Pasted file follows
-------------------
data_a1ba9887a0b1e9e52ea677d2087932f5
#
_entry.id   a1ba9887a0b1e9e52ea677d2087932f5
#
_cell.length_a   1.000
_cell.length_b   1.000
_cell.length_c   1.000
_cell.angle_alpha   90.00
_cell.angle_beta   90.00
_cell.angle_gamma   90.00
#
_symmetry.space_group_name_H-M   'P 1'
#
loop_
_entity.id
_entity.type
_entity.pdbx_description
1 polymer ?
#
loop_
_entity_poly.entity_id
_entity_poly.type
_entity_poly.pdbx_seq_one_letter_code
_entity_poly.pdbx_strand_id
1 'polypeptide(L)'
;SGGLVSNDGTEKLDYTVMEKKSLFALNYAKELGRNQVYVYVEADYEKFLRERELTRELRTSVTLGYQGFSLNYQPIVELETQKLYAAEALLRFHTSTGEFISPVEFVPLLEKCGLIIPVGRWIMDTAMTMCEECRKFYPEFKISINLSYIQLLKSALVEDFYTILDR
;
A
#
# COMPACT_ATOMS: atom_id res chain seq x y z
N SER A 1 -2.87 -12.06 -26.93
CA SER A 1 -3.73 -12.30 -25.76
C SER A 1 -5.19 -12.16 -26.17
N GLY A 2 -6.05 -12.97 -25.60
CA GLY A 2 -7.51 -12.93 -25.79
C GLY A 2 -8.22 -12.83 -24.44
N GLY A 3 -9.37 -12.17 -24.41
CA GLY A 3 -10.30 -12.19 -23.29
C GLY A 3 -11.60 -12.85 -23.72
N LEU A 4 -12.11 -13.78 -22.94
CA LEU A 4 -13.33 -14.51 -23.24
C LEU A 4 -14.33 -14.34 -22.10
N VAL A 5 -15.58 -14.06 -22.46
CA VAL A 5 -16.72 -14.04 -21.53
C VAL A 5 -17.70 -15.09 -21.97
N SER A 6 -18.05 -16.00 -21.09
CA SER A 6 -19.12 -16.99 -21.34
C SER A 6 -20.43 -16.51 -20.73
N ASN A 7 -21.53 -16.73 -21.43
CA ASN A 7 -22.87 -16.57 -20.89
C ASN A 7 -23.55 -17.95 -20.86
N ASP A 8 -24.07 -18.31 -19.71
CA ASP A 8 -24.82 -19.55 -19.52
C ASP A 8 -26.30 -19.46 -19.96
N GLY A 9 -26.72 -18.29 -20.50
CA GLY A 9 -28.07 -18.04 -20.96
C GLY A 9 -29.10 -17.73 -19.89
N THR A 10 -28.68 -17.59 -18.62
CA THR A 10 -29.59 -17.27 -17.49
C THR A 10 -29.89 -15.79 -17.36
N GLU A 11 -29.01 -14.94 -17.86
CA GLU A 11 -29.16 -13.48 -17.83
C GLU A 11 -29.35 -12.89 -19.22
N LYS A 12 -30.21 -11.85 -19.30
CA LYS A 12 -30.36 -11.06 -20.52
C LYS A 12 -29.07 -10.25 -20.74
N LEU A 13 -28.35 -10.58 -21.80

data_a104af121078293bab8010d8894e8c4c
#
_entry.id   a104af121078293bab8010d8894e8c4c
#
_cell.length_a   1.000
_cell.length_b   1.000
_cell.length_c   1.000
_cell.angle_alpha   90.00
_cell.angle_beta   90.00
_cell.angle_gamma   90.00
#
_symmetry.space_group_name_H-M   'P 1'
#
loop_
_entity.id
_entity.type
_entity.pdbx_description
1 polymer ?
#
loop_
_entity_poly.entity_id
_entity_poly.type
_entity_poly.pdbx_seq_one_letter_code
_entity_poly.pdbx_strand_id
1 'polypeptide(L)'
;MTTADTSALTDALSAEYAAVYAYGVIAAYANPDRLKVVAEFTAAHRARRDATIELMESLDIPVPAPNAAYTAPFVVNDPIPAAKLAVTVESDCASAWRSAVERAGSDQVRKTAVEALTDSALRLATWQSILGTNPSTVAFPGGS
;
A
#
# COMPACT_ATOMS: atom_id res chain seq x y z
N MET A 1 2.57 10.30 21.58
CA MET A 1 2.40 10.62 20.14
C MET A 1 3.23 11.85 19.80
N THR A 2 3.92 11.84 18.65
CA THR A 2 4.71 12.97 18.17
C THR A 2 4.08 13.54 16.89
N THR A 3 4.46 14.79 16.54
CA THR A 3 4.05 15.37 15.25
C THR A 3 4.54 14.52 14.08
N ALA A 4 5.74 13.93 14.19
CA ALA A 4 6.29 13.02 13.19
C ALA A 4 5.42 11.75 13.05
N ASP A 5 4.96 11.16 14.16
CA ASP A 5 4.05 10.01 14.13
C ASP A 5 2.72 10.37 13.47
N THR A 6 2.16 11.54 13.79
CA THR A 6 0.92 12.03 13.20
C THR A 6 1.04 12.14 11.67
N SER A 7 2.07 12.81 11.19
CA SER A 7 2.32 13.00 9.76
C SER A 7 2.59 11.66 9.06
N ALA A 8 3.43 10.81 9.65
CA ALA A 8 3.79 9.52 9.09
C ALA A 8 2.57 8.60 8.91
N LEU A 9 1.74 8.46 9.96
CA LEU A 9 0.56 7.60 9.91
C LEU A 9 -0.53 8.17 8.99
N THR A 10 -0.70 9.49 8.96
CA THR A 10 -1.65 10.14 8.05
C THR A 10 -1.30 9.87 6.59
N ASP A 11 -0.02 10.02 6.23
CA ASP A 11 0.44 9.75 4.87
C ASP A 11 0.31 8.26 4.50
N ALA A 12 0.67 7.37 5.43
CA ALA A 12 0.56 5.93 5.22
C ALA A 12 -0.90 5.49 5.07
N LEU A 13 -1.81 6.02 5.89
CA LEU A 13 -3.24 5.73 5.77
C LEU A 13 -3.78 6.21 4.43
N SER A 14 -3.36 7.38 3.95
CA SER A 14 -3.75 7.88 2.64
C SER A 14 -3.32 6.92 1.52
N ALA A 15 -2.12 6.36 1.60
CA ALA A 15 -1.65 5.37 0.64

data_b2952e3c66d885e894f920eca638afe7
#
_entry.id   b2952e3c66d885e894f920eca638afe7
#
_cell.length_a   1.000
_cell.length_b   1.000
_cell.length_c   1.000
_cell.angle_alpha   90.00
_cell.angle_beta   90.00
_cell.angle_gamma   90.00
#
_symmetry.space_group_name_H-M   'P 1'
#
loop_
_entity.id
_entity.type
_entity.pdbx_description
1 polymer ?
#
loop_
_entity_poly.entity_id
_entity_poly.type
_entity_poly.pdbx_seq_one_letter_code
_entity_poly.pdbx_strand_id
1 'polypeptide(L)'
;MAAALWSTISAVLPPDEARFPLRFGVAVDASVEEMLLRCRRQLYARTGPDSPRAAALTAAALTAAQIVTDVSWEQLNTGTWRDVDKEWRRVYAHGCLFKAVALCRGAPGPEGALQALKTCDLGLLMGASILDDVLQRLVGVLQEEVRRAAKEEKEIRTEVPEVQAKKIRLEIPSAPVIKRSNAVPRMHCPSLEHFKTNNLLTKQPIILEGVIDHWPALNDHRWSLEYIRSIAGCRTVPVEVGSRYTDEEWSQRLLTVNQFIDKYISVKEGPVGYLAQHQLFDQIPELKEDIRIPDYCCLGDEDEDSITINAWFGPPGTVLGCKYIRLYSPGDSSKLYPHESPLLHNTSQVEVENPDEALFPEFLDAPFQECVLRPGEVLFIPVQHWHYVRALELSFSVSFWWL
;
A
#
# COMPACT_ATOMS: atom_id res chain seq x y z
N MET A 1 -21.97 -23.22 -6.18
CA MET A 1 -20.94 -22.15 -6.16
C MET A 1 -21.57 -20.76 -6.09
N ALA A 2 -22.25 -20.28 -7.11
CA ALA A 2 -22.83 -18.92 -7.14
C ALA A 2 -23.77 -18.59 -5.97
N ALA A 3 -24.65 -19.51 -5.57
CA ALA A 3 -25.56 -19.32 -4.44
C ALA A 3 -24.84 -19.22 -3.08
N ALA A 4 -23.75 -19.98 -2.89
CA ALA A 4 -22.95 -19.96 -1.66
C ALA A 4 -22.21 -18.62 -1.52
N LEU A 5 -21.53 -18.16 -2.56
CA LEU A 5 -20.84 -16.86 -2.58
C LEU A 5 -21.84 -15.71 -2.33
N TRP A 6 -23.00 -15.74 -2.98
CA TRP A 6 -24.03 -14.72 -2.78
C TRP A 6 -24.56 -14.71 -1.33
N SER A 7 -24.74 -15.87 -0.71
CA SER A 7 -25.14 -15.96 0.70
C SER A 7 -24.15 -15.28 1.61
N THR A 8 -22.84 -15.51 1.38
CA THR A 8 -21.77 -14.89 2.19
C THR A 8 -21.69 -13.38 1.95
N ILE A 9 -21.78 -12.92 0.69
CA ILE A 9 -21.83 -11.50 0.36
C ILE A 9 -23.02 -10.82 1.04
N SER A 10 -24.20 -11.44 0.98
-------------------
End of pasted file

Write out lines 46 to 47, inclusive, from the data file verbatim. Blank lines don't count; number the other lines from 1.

N SER A 6 -18.05 -16.00 -21.09
CA SER A 6 -19.12 -16.99 -21.34